Figure a blog without pictures or conversations is just boring, so, here it is.
Lately, I have been dealing a lot with data visualization. This was a brand new area for me and while we do use F# for data extraction, all of the front end is done using d3, an amazing toolkit by Mike Bostock.
First of all, I owe the fact that my projects got off the ground to Mike and Jim Vallandigham. Jim taught me all I know about how to draw bubble “charts” and use d3 force layouts. His blog is invaluable for anyone making first steps in the area of data visualization. Code snippets I am going to post here are due to Jim’s and Mike’s generosity. So, thank you Mike and Jim.
One may ask, if there are already tutorials on how to put together visuals, why assault the world with more musings (as a Candace Bushnell character once wrote). The answer is: my goal in these posts is not to exploring creation of visuals, but rather sharing experiences on how to put together projects that involve visualizations.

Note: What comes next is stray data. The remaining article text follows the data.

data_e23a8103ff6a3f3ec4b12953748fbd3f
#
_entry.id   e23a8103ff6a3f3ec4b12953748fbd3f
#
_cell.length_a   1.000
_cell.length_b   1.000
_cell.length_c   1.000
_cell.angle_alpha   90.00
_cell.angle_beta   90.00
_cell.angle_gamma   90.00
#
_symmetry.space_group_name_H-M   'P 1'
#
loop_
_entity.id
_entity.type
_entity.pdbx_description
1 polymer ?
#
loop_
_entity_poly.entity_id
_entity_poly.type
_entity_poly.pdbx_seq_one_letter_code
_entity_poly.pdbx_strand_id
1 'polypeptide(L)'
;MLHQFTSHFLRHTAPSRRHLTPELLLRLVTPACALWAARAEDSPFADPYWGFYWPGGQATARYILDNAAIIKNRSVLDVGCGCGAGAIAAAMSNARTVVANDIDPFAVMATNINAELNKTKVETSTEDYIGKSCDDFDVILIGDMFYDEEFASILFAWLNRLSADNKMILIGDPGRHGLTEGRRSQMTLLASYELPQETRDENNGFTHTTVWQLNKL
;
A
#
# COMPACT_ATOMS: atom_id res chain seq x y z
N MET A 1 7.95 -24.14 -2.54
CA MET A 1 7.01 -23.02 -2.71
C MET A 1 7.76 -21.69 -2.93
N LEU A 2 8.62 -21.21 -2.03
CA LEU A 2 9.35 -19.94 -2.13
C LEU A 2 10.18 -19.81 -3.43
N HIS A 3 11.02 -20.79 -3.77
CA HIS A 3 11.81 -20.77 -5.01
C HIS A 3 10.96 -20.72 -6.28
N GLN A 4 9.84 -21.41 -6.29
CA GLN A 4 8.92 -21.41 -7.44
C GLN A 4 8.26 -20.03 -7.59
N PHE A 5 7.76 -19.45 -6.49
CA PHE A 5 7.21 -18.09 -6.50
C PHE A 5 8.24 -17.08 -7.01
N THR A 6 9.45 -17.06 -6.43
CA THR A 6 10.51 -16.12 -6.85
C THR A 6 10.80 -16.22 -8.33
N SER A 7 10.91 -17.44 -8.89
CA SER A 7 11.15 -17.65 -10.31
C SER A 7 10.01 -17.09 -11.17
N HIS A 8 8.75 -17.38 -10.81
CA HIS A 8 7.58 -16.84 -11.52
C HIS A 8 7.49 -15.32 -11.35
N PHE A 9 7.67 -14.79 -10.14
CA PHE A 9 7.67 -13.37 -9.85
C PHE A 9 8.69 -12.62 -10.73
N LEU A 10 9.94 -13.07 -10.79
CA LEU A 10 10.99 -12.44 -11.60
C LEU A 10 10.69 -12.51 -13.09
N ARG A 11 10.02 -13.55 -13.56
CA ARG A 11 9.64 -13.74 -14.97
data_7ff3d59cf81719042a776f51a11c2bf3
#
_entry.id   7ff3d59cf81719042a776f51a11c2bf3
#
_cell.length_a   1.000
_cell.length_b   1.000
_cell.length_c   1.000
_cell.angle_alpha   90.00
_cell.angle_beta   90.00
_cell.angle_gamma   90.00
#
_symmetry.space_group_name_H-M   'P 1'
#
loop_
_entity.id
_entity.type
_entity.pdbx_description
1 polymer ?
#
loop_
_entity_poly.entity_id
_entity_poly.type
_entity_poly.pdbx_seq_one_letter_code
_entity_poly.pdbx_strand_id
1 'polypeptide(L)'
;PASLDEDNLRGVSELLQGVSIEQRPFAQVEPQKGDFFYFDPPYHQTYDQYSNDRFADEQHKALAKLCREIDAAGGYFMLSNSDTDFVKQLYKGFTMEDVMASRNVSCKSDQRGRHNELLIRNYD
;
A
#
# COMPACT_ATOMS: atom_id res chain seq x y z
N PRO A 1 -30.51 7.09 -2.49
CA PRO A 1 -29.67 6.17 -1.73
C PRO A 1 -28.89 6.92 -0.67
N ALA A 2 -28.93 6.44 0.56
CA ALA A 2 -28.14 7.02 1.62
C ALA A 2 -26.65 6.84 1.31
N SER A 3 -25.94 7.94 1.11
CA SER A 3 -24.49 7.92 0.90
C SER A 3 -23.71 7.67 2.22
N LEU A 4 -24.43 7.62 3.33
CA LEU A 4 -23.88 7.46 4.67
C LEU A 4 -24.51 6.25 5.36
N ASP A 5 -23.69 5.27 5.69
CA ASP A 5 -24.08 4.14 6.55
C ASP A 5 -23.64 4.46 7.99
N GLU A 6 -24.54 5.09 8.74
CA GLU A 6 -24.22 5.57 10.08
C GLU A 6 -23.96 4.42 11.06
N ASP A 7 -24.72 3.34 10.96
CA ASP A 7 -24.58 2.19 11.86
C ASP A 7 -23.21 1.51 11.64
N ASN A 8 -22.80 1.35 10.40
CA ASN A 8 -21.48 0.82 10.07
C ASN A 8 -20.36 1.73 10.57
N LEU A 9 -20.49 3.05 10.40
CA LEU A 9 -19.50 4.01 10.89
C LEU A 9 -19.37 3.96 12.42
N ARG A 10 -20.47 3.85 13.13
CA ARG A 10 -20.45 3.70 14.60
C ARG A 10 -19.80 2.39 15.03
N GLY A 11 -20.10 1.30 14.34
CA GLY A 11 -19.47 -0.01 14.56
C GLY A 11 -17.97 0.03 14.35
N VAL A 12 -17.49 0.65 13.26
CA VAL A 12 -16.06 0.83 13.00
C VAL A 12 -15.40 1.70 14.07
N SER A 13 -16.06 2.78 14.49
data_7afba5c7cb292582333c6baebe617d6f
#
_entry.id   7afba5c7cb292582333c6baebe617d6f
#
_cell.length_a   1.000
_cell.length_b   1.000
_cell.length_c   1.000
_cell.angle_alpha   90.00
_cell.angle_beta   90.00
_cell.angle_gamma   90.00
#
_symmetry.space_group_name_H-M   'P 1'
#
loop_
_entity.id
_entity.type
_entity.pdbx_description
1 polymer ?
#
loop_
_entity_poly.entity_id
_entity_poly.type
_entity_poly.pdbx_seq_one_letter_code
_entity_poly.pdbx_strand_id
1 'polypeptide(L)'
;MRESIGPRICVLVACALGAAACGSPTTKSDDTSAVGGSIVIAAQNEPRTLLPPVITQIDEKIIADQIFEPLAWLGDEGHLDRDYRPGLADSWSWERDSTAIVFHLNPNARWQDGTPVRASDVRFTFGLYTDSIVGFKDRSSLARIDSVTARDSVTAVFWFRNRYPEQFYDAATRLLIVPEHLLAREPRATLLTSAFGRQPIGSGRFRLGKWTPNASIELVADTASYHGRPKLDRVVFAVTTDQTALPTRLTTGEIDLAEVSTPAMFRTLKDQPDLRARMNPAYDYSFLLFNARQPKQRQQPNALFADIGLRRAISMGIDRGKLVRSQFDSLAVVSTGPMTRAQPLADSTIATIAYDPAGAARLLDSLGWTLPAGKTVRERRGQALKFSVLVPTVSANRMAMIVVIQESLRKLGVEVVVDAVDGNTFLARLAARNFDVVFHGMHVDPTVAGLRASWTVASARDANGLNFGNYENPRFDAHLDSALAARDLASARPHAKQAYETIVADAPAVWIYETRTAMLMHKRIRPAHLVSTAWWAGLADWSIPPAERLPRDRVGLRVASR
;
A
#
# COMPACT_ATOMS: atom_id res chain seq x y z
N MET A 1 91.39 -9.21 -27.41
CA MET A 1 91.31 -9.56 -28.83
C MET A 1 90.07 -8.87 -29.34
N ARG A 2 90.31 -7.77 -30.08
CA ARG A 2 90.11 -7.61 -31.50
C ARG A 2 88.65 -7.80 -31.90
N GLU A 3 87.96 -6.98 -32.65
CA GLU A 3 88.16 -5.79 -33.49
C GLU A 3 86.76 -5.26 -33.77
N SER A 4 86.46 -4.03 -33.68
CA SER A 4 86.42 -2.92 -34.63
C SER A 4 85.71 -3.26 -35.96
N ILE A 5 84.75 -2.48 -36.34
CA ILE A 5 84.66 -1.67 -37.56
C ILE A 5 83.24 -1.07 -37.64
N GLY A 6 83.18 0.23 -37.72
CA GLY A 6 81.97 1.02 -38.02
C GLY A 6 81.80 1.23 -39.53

These are very different problems, since your task is not just to create a single document or web page for a single purpose, but to create something that can dynamically build these documents or pages, and maybe, within each such document provide different views of the same data. Questions of:
- coding practices
come up right away, not to mention general problems:
- What are data visualizations?
- What are they used for?
- Are they needed at all?
The approximate plan for the next few posts:
- Thinking about visualizations and what they are
- Getting Data (retrieving, massaging, formatting)
- Getting the tools together (CofeeScript, d3, ColorBrewer, Knockout.js, Twitter Bootstrap, jQuery, jQuery bbq)
- Building the visuals
- Laying out “single” charts
- Laying out multiple charts on the same page
- A word about maps
- Lessons learned: architecting for reuse, etc